# Multiplication

**Here's a very versatile idea from Jason Darley.**

The set of 12 Top Trump cards all feature Hindu Gods. The cards have numerical ratings for each of the Gods abilities - Power, Beauty, Avatars... etc.

They can be used in any normal Top Trump style game. **Read more »**

**Here's a quick maths problem with a chocolatey theme!**

The problem is based on the notion that two rectangular chocolate bars have been broken into different shapes. The children have to use the given information to rebuild the chocolate bars. **Read more »**

**How do you keep mental mathematics interesting? ...How do you engage children in 'estimating'? ...How do you make calculator work meaningful?**

These are all vital questions, and finding appropriate solutions can become increasingly difficult the further into Key Stage 2 you teach! **Read more »**

This is a gem of an idea we spotted a maths co-ordinator using with their Y3 class. It helps children to focus on developing their **knowledge and understanding of multiplication tables**. Like most of the best teaching ideas it's not reliant on *rote-learning* - instead it enhances children's understanding by encouraging them to think!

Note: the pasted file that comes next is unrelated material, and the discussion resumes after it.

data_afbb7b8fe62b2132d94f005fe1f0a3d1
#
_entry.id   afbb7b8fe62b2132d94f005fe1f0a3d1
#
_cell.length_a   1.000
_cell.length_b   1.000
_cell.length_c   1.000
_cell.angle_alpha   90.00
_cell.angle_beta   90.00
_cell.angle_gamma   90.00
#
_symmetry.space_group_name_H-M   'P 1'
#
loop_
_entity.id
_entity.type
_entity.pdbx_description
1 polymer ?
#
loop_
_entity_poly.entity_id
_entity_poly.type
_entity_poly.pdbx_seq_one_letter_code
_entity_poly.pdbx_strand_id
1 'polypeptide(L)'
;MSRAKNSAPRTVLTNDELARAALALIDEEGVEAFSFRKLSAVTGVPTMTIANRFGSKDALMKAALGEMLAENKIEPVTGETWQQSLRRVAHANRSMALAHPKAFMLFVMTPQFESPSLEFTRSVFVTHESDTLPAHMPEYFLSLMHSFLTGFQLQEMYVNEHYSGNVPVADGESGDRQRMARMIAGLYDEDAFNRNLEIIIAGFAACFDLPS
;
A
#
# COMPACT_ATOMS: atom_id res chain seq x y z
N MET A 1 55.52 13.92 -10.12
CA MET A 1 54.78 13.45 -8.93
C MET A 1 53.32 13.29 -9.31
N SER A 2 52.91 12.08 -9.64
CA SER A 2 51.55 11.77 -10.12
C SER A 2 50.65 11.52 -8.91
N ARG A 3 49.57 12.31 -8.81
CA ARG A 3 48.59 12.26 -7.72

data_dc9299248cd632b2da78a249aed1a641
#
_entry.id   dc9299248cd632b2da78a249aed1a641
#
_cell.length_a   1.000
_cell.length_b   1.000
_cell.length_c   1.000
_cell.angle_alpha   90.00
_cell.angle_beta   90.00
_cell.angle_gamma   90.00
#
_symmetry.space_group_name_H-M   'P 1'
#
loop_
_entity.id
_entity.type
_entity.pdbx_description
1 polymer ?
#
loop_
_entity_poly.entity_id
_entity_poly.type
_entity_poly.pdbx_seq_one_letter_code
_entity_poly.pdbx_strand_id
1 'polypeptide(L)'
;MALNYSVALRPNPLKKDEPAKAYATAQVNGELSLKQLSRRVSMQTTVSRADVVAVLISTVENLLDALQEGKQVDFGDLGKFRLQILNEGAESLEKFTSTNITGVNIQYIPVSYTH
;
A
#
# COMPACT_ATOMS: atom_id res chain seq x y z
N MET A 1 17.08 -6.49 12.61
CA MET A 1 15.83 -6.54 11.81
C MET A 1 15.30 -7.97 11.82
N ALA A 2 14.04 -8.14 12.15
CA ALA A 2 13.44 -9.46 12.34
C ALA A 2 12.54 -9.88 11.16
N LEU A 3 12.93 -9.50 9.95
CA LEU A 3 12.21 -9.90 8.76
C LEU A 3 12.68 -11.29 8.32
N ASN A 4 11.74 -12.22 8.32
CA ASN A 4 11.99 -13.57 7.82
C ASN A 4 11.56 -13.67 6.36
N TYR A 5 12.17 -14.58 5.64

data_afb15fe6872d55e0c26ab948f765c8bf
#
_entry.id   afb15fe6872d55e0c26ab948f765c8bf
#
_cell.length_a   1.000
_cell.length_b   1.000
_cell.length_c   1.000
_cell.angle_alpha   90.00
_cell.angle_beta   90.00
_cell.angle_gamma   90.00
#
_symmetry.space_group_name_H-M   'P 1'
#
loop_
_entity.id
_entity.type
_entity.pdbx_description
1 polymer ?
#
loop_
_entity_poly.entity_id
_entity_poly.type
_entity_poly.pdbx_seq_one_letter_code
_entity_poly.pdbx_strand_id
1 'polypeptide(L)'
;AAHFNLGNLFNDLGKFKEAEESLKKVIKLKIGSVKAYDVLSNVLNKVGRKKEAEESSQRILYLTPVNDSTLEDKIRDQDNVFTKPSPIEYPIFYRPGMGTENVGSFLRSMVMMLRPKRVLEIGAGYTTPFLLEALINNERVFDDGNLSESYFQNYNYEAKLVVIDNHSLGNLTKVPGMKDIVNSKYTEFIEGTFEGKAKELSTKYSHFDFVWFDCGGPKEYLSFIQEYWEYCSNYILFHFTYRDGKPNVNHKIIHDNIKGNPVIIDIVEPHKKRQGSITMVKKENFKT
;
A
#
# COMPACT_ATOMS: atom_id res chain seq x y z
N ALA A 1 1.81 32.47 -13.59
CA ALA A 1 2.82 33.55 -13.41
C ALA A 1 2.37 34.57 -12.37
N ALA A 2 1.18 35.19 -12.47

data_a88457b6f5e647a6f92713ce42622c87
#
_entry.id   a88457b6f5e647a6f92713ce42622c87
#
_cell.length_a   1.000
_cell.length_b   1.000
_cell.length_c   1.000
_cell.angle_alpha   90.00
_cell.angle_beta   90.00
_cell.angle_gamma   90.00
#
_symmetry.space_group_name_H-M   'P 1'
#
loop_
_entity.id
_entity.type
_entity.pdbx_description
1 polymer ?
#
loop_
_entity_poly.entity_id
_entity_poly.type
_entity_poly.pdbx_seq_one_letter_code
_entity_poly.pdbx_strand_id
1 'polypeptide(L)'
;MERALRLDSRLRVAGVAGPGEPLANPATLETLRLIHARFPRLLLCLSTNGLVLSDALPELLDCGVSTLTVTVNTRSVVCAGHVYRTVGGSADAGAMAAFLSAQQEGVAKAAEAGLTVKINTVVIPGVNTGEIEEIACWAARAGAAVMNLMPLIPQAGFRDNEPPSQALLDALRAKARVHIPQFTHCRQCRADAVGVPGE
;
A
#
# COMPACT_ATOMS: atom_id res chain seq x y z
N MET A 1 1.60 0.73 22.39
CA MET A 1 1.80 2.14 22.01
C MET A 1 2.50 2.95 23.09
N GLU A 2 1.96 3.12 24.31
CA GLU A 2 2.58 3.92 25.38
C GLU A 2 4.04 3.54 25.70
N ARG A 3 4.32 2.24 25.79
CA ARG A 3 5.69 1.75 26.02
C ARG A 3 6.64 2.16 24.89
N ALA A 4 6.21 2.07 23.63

Here's how it goes. **Read more »**

**Following a suggestion from one of our members, we have taken our Critter Multiples maths game and extended it.**

This new 12 page pdf file is only available from the mathsticks+ dashboard. It includes 5 different game boards and a set of number choice circles. These new games focus on **specific times tables** from 3x to 12x. **Read more »**

**Critter Multiples is a straightforward multiplication game for two players.**

The game is ideal for teachers who are focusing work on factors and products. It offers plenty of opportunities for children to practice finding the product of two numbers in a fun, engaging way. In this version the numbers are chosen by rolling dice so the factors are limited to 1 - 6. **Read more »**

**Unravelling a written maths problem can be a confusing process**. Occasionally we may be guilty of just asking too much of children; not only do they have to read the problem, they also have to: sift through the information to determine which elements are imporant and which are not really needed; understand what the question is really asking; decide which mathematical process is needed... **Read more »**